Wine infused desserts, meats and cocktails attain a sensory experience that gives the food a new level of flavour. But beyond mashing up food with wine, some enthusiasts are infusing wine with food. Fresh fruits and savoury herbs are going into their favourite vino to create signature wines for their homes.
Medium of medicine
There’s nothing like sipping a glass of full-bodied wine infused with warming herbs and spices on a cold winter’s night. Herbal bitters loaded with compounds reluctant to surrender their medicinal properties to water take better to alcohol.
“For some compounds found in herbs, in fact alcohol is a more effective medium than water. This is why herbal tinctures are an effective method of healing with herbs,” says wine expert Sumedh Singh Mandla. In a herbal wine infusion, wine also serves to stimulate the bloodstream, having an overall warming, soothing impact on the body.
Old Italian practice
All fans of infused wines have heard of the Barolo Chinato, that was first produced in Italy’s Piedmont region in the late 19th century. Made from the base of Barolo, said to be the king of wines, it’s famed for its medicinal purposes.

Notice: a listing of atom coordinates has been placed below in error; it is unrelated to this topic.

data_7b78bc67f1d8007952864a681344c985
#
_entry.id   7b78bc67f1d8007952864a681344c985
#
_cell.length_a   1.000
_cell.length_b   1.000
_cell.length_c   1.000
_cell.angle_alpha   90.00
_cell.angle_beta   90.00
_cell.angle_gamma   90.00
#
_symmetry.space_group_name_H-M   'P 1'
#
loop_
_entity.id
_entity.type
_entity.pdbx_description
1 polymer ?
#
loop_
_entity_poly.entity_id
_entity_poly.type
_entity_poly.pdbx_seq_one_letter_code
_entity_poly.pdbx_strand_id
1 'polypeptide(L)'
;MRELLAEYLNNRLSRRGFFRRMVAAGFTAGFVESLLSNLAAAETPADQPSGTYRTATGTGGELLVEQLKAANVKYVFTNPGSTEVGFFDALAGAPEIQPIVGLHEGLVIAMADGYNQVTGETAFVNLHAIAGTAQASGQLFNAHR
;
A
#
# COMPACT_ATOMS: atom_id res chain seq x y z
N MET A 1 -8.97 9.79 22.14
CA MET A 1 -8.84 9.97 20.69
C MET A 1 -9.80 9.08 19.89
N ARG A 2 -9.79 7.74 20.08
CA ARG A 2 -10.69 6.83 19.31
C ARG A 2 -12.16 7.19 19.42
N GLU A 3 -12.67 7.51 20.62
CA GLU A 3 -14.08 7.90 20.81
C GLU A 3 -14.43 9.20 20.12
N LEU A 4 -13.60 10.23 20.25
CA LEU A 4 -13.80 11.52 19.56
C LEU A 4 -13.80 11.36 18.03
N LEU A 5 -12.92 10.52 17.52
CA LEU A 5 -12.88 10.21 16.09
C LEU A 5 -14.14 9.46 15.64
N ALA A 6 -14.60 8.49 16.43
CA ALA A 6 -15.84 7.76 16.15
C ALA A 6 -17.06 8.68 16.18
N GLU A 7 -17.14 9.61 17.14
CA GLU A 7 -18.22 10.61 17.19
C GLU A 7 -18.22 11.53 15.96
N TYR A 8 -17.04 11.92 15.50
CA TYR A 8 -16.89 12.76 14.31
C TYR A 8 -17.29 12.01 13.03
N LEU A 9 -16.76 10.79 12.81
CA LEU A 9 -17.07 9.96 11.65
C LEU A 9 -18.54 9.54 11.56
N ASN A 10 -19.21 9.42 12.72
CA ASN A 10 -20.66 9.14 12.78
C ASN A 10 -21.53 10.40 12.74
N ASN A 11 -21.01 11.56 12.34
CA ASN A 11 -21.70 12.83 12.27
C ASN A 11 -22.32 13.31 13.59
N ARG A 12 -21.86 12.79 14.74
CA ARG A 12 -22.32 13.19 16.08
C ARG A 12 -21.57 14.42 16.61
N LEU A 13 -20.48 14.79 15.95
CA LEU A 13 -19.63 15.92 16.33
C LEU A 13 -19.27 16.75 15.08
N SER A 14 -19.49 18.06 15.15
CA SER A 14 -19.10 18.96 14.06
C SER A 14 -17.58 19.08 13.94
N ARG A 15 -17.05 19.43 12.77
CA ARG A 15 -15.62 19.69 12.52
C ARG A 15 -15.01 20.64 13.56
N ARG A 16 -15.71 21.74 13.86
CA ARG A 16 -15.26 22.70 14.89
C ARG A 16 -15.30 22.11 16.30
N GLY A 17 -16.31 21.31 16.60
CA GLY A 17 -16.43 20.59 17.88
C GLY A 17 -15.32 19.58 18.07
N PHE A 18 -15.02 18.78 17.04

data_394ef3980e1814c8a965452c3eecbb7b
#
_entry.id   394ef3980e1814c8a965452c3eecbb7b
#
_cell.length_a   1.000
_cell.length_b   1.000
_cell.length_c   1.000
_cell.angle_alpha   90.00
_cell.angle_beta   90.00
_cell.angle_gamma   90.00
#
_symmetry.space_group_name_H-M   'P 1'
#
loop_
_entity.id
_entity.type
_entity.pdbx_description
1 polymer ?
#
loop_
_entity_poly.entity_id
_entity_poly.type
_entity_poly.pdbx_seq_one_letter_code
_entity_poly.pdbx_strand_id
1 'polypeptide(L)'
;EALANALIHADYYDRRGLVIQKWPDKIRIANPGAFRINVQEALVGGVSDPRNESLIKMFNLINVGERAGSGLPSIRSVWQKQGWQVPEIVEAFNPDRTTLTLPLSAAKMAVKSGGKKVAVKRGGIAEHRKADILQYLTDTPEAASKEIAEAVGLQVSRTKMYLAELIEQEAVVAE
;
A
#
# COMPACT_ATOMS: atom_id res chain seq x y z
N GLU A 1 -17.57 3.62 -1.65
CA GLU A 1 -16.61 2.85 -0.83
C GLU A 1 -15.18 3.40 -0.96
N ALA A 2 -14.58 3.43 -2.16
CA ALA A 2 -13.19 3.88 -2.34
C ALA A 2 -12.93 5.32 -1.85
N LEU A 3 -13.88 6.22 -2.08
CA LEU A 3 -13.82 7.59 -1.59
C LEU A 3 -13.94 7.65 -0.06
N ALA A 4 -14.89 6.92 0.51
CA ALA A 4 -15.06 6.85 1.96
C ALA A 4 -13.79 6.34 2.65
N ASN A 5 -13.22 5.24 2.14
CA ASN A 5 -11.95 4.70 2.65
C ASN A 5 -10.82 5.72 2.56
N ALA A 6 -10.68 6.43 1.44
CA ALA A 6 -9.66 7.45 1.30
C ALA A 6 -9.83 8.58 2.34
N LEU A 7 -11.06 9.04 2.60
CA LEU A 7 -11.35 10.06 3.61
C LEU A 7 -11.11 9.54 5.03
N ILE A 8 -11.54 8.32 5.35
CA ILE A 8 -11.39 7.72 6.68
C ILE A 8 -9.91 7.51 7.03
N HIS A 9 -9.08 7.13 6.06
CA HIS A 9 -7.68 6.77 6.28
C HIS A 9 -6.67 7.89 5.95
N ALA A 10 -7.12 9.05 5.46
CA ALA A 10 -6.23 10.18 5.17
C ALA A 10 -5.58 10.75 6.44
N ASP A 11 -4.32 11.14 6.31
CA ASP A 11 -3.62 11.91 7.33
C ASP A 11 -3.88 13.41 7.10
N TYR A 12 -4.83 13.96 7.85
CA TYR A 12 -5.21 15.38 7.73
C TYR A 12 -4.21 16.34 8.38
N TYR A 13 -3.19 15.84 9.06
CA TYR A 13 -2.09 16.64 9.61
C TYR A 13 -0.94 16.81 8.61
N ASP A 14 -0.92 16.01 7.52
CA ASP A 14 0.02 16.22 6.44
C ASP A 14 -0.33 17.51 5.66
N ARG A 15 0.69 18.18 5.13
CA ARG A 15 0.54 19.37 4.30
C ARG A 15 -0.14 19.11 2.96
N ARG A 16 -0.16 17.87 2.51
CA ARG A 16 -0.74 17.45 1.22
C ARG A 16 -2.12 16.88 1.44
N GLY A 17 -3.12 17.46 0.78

Up to 21 other herbs and spices, including China Calissaya bark (hence the wine’s name Chinato), rhubarb roots, gentian, orange peels, cloves and cardamom are added to the mix.
This infused wine is usually consumed as an after-dinner drink, either as a dessert wine or a digestif.
by Sumedh Singh Mandla
Choose your wine: Higher the sugar and alcohol content, the better, as these factors make the phytochemicals in the herbs more bioavailable in your body. Red or white table wines are good choices, as are port wine, brandy or cognac.
An ounce for a pint: Start with an ounce of fresh herb or half-ounce dried herb to each pint of wine.
Store in a cool, dark place: Place herbs in a non-metallic container with a tight-fitting lid, then pour the wine over the herbs. Cap and store in a cool, dark place for seven to 10 days. Give the container a shake every day for about two weeks.
New bottle: Strain out the herbs and store the infused wine in a fresh bottle. Store in dark glass bottles, in cool, dark places. Used wine jars with twisted tops are fine too, and in case you are using ones without twisted tops, be sure to get fresh corks.
Maturing time: Infused wines mature and mellow with time. Three to six months is good. Fruit infusions should age for one to six months or even longer.
Good for an year: Your herbal wine should last up to 12 months. Drink in small amounts during the winter. The day it tastes or smells like vinegar, it’s time to make a new batch.